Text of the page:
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The COVID-19 outbreak along with the public health controls put in place by the Government led to substantial loss to businesses.
If your business has suffered losses as a result of the pandemic you may be able to make a claim on your business interruption (“BI”) policy following the High Court ruling in, The Financial Conduct Authority (FCA) v Arch Insurance (UK) Ltd & Ors  EWHC 2448 (Comm) (“the Test Case”). Our claims experts can provide comprehensive and thorough guidance in connection with recovering your losses if your claim has initially been refused by your insurer.
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Many policyholders whose businesses were affected by the Coronavirus pandemic suffered significant losses, resulting in large numbers of claims under business interruption (BI) policies.
Most SME policies are focused on property damage and only have basic cover for BI as a consequence of property damage. But some policies also cover BI from other causes, in particular infectious or notifiable diseases (‘disease clauses’) and prevention of access and public authority closures or restrictions (‘prevention of access clauses’). In some cases, insurers have accepted liability under these policies. In other cases, insurers have disputed liability while policyholders considered that they had cover leading to widespread concern about the lack of clarity and certainty.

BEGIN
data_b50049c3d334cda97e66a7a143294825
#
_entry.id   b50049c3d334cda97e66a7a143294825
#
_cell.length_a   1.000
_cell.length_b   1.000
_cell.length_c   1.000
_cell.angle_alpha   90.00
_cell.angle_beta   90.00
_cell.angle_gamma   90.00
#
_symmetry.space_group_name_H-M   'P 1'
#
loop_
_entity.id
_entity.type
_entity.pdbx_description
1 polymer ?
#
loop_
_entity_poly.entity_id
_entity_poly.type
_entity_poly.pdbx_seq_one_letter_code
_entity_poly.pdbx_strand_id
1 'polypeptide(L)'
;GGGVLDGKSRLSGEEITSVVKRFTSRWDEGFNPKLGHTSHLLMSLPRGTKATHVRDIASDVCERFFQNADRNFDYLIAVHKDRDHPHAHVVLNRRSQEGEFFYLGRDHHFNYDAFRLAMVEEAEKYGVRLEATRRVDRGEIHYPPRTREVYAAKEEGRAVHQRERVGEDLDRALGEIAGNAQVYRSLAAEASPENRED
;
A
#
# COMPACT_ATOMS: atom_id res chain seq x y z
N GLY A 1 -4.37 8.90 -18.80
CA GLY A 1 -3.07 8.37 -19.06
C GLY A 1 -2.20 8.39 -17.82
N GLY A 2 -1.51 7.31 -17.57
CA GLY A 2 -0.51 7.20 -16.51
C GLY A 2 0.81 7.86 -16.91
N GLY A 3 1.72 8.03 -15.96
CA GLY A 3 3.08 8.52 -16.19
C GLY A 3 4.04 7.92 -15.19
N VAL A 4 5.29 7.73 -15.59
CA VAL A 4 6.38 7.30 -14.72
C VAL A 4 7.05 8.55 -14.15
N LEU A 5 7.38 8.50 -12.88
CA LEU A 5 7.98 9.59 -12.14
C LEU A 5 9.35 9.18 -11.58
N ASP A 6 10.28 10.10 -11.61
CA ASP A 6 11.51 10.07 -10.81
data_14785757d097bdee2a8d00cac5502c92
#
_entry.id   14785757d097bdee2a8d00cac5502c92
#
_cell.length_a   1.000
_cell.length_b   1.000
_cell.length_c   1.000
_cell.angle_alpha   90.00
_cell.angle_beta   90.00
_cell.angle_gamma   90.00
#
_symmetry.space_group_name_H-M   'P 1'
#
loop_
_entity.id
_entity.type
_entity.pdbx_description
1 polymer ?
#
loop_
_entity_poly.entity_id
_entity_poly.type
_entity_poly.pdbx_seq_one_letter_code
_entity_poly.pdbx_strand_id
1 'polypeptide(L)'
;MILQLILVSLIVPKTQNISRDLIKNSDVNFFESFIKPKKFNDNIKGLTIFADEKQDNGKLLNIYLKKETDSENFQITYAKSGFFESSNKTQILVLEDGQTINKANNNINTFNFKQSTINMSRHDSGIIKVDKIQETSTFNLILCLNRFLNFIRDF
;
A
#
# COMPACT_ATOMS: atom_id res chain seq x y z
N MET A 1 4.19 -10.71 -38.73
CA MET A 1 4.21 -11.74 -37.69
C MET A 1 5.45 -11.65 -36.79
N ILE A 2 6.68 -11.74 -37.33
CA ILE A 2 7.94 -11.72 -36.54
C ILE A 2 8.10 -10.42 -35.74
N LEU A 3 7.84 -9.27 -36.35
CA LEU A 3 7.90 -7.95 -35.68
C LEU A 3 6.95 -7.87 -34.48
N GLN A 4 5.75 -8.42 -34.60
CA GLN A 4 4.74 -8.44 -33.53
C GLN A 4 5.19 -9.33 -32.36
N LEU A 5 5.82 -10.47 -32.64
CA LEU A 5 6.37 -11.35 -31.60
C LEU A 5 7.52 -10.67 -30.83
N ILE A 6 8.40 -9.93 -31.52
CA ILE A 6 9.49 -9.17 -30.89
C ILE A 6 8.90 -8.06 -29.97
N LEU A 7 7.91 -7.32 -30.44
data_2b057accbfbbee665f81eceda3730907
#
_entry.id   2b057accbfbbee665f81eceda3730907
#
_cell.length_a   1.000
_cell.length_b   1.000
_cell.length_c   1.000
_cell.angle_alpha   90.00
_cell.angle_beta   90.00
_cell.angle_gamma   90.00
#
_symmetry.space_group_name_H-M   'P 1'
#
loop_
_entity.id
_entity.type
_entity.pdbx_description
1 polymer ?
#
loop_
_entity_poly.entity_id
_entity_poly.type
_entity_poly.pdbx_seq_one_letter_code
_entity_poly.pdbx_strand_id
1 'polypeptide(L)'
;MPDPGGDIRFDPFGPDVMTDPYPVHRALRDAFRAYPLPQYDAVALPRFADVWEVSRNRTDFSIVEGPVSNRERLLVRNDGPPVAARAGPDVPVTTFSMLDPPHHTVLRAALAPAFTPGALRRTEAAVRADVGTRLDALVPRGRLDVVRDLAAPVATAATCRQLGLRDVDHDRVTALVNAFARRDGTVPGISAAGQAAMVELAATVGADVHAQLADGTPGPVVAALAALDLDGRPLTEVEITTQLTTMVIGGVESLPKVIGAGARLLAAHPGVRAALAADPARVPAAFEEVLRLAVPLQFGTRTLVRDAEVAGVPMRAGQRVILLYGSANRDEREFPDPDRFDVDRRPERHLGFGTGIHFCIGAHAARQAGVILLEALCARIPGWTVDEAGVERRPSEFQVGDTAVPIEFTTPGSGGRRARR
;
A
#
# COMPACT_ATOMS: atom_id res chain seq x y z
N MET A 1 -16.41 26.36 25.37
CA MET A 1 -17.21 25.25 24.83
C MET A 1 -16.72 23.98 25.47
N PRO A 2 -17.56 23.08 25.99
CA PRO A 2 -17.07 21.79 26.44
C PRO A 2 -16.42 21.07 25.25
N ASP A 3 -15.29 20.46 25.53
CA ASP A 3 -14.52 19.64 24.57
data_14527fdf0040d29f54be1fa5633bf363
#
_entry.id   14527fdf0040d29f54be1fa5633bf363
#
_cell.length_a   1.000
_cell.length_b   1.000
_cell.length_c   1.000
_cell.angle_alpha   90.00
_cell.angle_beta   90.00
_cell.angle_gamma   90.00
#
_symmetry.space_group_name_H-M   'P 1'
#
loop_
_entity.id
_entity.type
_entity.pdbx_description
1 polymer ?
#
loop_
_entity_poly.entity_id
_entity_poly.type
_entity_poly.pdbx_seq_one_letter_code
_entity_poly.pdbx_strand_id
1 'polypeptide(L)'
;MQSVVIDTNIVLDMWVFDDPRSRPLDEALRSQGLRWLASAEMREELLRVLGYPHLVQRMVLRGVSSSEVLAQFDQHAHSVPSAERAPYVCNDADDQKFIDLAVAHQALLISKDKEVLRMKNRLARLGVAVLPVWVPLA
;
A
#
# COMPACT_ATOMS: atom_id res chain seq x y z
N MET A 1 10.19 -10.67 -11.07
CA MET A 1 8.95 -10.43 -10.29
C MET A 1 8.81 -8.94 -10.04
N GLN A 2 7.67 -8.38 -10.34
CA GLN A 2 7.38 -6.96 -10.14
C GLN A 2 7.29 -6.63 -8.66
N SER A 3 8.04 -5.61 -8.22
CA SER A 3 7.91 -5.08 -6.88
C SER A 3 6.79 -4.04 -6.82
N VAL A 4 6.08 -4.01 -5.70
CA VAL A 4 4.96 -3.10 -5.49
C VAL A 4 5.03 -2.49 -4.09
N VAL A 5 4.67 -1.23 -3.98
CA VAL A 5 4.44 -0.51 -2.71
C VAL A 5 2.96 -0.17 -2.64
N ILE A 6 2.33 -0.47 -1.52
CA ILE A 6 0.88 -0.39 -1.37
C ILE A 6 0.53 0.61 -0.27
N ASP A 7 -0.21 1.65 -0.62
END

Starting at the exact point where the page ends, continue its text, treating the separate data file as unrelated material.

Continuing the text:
The FCA’s aim in bringing the test case was to urgently clarify key issues of contractual uncertainty for as many policyholders and insurers as possible. The FCA did this by selecting a representative sample of 21 types of policy issued by eight insurers. The FCA’s role was to put forward policyholders’ arguments to their best advantage in the public interest. 370,000 policyholders were identified as holding 700 types of policies issued by 60 insurers that may be affected by the outcome of the test case.
The High Court’s judgment last September resolved most of the key issues but, because we were unable to reach agreement, insurers and the FCA made ‘leapfrog’ appeals to the Supreme Court (without going to the Court of Appeal first).
FCA Test Case
By way of background, last year the Financial Conduct Authority (FCA) brought a test case (FCA v Arch Insurance ( UK ) Ltd and Others) in order to clarify the interpretation of a number of common business interruption insurance policy wordings which were giving rise to disputes as to whether claims made following the outbreak of COVID-19 in the UK were covered. The High Court decision was handed down last September, but both the FCA and most (six of eight) of the insurers involved then appealed straight to the Supreme Court.
The Supreme Court has dismissed the insurers’ appeals, and substantially allowed the FCA’s appeal.